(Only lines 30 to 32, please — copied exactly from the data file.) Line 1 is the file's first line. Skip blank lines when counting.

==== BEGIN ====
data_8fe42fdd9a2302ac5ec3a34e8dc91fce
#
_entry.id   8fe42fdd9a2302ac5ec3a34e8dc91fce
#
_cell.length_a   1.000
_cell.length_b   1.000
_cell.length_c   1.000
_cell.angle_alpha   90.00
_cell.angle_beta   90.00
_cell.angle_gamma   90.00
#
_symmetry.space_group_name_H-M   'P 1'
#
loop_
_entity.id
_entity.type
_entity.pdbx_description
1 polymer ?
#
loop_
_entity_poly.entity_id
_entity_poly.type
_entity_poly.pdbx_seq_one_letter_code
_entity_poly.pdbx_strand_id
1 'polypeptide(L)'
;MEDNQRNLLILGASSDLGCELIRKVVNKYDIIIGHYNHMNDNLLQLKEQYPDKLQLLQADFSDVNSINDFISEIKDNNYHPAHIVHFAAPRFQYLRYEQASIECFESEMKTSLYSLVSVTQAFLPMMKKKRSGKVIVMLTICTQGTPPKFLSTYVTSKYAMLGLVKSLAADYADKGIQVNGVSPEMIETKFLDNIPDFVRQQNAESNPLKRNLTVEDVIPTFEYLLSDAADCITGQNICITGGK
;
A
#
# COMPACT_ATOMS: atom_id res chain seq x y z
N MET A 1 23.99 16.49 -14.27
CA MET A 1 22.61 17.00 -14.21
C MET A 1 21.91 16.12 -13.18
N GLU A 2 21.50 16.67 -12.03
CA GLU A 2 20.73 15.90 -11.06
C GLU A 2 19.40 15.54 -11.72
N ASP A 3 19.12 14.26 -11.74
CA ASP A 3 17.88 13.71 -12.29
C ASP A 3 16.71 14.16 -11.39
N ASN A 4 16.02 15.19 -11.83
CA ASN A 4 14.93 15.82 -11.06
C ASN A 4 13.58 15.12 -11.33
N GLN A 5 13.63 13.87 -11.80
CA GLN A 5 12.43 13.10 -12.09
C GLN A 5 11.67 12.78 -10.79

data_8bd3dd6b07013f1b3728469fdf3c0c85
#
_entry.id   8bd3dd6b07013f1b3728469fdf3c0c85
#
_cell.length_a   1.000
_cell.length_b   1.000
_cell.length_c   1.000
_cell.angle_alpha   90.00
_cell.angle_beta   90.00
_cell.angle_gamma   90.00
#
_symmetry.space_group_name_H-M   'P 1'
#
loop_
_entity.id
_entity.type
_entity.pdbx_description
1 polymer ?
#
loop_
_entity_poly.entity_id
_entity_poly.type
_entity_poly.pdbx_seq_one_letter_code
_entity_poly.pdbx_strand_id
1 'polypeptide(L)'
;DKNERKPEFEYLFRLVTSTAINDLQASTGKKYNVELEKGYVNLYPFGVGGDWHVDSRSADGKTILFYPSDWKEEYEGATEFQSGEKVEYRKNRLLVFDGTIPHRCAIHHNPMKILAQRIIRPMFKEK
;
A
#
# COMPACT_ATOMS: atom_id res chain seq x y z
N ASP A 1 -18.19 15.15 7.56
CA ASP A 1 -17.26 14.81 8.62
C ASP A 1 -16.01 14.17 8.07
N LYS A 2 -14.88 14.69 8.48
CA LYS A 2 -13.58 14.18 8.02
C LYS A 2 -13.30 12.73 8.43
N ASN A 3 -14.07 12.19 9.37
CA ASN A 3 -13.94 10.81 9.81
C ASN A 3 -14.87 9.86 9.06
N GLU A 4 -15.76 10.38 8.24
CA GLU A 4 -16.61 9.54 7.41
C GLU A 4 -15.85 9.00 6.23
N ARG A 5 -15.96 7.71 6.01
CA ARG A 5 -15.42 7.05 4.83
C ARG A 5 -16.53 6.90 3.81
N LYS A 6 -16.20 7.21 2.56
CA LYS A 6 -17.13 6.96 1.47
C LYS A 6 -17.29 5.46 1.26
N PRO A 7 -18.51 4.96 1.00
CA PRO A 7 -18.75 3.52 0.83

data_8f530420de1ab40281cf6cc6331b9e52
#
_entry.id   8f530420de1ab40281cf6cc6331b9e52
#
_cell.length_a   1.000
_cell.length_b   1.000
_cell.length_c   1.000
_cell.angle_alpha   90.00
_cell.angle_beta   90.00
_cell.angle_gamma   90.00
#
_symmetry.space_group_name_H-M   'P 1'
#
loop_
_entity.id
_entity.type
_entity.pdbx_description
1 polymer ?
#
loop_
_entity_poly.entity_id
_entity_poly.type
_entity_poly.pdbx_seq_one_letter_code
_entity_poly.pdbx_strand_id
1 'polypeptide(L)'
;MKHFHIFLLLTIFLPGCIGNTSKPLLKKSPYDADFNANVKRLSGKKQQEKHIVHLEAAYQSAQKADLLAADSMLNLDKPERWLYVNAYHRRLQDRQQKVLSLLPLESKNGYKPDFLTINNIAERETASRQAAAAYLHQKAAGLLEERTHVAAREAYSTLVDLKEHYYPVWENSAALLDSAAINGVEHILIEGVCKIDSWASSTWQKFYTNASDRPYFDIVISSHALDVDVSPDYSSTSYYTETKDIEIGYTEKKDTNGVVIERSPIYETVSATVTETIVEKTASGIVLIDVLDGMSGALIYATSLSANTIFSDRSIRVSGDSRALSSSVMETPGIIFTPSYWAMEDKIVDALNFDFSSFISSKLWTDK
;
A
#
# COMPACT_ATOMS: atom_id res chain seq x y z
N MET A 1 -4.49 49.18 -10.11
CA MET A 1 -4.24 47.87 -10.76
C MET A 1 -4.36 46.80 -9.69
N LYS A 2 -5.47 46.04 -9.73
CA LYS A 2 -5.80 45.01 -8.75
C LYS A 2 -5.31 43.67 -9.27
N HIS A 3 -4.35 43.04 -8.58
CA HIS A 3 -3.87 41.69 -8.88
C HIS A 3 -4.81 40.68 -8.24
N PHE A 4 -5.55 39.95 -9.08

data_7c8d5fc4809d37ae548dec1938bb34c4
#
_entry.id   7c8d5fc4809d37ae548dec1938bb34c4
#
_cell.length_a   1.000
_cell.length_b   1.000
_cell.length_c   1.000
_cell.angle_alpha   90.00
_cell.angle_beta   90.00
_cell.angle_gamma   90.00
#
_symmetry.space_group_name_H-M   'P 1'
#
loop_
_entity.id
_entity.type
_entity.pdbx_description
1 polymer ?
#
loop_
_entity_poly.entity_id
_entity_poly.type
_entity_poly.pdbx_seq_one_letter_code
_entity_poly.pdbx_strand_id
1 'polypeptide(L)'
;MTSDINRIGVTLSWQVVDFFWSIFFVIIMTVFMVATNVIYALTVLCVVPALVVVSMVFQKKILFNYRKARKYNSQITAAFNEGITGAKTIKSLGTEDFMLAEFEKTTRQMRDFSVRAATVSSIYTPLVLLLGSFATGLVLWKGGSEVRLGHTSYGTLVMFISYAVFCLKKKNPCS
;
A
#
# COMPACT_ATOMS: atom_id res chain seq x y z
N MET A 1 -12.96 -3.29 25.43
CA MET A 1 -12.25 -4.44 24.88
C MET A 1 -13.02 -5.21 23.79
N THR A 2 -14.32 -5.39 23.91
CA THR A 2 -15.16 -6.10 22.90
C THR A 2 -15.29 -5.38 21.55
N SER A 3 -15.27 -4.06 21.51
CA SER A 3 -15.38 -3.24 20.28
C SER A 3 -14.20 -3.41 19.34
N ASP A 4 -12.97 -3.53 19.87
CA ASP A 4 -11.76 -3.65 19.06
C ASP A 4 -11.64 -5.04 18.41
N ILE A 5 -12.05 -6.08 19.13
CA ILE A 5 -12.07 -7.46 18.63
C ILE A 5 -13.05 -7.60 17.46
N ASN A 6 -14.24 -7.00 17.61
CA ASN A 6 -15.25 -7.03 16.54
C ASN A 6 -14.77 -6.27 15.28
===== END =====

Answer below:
# COMPACT_ATOMS: atom_id res chain seq x y z
N MET A 1 23.99 16.49 -14.27
CA MET A 1 22.61 17.00 -14.21